Journal of Materials Science

, Volume 40, Issue 7, pp 1615–1623

Tensile strength and fracture surface characterisation of sized and unsized glass fibers



The tensile strength of commercial glass fibers is examined by single fiber tensile tests. The fibers are analysed as received from the manufacturer (sized) and after a heat treatment at 500C (unsized). Weibull plots of the two series are used for comparison of the strengths of the sized and unsized fibers. It is shown that large sample sizes (over 60 tests) are required to lead to a reliable two-parameter Weibull distribution. The experimental tests clearly indicated that the unsized fibers were weaker in the low strength range, but had similar strength in the high strength range. An investigation of the fracture surfaces in the SEM showed distinct differences in the fracture patterns for high and low strength fibers. Fracture mechanics were applied to estimate the original flaw size and relate the observed fracture mirror surface to the fiber strength. Based on the observation of surface flaws, a “healing” mechanism by the sizing is considered likely for this type of fiber and sizing, thereby effectively increasing the strength of the fiber in the presence of larger surface flaws.


Unable to display preview. Download preview PDF.

Unable to display preview. Download preview PDF.


  1. 1.
    W. WEIBULL, The Royal Swedish Institute for Engineering Research, Stockholm, 1939, No. 151.Google Scholar
  2. 2.
    P. ZINCK, M. F. PAYS, R. REZAKHANLOU and J. F. GERARD, J. Mat. Sci. 34 (1999) 2121.Google Scholar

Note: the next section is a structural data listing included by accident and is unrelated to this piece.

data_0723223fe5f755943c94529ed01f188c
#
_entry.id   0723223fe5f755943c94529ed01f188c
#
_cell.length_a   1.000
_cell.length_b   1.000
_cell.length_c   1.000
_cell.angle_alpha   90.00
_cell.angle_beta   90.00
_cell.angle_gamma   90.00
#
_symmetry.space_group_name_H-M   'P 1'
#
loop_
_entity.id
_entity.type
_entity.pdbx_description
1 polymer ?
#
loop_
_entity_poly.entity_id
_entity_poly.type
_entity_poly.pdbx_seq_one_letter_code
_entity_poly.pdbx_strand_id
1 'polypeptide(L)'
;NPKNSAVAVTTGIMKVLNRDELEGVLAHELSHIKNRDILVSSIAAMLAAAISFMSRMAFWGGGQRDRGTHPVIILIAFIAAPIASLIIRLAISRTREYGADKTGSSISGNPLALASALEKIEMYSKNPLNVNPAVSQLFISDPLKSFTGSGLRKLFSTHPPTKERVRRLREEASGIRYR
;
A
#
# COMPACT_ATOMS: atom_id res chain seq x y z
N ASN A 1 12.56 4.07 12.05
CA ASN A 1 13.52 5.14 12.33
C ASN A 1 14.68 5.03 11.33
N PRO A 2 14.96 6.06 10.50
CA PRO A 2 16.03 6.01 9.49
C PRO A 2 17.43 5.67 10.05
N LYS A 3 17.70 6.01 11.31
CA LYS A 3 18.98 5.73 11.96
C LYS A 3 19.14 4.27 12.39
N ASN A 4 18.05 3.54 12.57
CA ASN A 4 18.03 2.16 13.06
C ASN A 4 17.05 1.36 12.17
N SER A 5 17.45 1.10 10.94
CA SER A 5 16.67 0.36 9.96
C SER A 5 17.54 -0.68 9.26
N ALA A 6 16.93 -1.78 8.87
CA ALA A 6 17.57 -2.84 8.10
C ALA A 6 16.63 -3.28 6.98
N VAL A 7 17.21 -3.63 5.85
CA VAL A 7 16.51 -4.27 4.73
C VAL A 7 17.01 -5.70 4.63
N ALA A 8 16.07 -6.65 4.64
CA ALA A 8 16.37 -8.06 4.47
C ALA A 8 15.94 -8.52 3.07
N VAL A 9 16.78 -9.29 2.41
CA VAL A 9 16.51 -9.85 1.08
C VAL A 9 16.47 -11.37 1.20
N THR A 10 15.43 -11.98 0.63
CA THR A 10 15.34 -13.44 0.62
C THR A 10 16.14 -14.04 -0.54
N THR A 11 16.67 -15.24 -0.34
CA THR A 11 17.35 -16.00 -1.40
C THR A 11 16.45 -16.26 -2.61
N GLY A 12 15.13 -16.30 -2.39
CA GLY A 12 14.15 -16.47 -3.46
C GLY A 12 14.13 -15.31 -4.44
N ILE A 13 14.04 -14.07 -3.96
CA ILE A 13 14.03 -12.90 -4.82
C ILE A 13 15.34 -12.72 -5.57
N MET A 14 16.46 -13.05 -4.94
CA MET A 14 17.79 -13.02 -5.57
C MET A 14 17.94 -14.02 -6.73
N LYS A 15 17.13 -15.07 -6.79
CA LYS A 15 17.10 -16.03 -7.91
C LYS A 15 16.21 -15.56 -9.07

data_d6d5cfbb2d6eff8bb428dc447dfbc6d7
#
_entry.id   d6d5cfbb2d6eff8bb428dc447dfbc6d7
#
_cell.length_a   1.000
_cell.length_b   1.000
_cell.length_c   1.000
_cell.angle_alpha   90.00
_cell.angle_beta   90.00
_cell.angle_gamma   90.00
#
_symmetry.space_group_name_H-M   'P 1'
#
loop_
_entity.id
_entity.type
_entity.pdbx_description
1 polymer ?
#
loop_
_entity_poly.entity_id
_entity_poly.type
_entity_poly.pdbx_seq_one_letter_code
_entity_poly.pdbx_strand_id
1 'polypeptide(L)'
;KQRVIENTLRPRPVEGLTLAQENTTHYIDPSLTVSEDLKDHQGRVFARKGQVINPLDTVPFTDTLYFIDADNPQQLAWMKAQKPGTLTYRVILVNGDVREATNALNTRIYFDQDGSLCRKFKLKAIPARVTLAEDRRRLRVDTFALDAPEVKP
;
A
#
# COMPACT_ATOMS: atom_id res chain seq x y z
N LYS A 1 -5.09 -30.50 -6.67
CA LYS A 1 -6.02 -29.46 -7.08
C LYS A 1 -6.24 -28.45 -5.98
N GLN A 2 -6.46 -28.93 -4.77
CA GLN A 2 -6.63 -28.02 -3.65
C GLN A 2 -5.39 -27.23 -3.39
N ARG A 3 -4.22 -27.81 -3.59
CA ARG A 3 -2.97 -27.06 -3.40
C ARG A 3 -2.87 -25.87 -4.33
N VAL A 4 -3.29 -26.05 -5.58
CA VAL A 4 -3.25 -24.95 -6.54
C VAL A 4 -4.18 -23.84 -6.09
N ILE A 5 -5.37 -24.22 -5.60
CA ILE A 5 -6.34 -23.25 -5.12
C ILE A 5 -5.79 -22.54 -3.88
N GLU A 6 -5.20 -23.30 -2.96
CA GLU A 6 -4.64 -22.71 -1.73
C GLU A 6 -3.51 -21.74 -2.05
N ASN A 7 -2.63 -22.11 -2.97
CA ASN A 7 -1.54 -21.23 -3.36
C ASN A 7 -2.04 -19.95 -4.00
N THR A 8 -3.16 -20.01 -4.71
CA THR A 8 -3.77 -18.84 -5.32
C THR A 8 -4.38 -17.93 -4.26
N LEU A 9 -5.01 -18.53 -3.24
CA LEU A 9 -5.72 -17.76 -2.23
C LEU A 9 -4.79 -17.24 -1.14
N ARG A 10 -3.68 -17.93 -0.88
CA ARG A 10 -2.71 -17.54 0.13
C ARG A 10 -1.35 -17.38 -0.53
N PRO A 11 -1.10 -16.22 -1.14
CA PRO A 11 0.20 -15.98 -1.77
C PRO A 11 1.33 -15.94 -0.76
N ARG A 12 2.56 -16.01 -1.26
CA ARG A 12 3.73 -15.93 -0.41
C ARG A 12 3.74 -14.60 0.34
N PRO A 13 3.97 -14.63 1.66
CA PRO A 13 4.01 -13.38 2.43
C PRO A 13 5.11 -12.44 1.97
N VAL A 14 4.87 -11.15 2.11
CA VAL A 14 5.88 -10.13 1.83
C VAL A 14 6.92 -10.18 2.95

3. 3.
    T. H. CHENG, F. R. JONES and D. WANG, Comp. Sci. Techn. 48 (1993) 89.Google Scholar
  4. 4.
    F. M. ZHAO and N. TAKEDA, Comp. Part A. 31 (2000) 1203.Google Scholar
  5. 5.
    P. ZINCK, E. MAEDER and J. F. GERARD, J. Mat. Sci. 36 (2001) 5245.Google Scholar
  6. 6.
    S. FEIH, J. WEI, P. K. KINGSHOTT and B. F. SOERENSEN, Comp. Part A 36 (2005) 245.Google Scholar
  7. 7.
    P. K. GUPTA, in “Fibre Reinforcements for Composite Materials,” edited by A. R. Busnell (Elsevier Science Publishers A.V., 1988) p. 19.Google Scholar
  8. 8.
    S. M. WIEDERHORN, J. Am. Ceram. Soc. 50 (1967) 407.Google Scholar
  9. 9.
    E. B. SHAND, ibid. 42 (1959) 474.Google Scholar
  10. 10.
    J. J. MECHOLSKY, R. W. RICE and S. W. FREIMAN, ibid. 57 (1974) 440.Google Scholar
  11. 11.
    R. J. CASTILONE, G. S. GLAESEMAN and T. A. HANSON, in Proceedings of SPIE 4639 on Optical Fiber and Fiber Component Mechanical Reliability and Testing II, 2002, p. 11.Google Scholar
  12. 12.
    M. D. THOULESS, O. SBAIZERO, L. S. SIGL and A. G. EVANS, J. Am. Ceram. Soc. 72 (1989) 525.Google Scholar
  13. 13.
    E. CENDRE, S. FEIH and M. STAMPIONI, in “PSI Scientific Report,” (2003) Vol. VII, p. 56.Google Scholar
  14. 14.
    H. W. COLEMAN and W. G. STEELE, in “Experimentation and Uncertainty Analysis for Engineers” (John Wiley and Sons, Inc., 1999) p. 54.Google Scholar
  15. 15.
    A. KHALILI and K. KROMP, J. Mat. Sci. 26 (1991) 6741.Google Scholar
  16. 16.
    D. WANG and F. R. JONES, Surf. Interf. Anal. 20 (1993) 457.Google Scholar
  17. 17.
    H. ISHIDA, S. NAVIROJ, S. K. TRIPATHY, J. J. FITZGERALD and J. L KOENIG, J. Pol. Sci. Part B. 20 (1982) 701.Google Scholar
  18. 18.
    S. M. WIEDERHORN, J. Am. Ceram. Soc. 52 (1969) 99.Google Scholar
  19. 19.
    D. A. KROHN and D. P. H. HASSELMAN, ibid. 54 (1971) 411.Google Scholar
  20. 20.
    W. T. KOITER, J. Appl. Mech. 32 (1965) 237.Google Scholar
  21. 21.
    A. LEVAN and J. ROYER, Int. J. Fract. 61 (1993) 71.Google Scholar

Copyright information

© Springer Science + Business Media, Inc. 2005

Authors and Affiliations

  1. 1.Materials Research DepartmentRisø National LaboratoryRoskildeDenmark

Personalised recommendations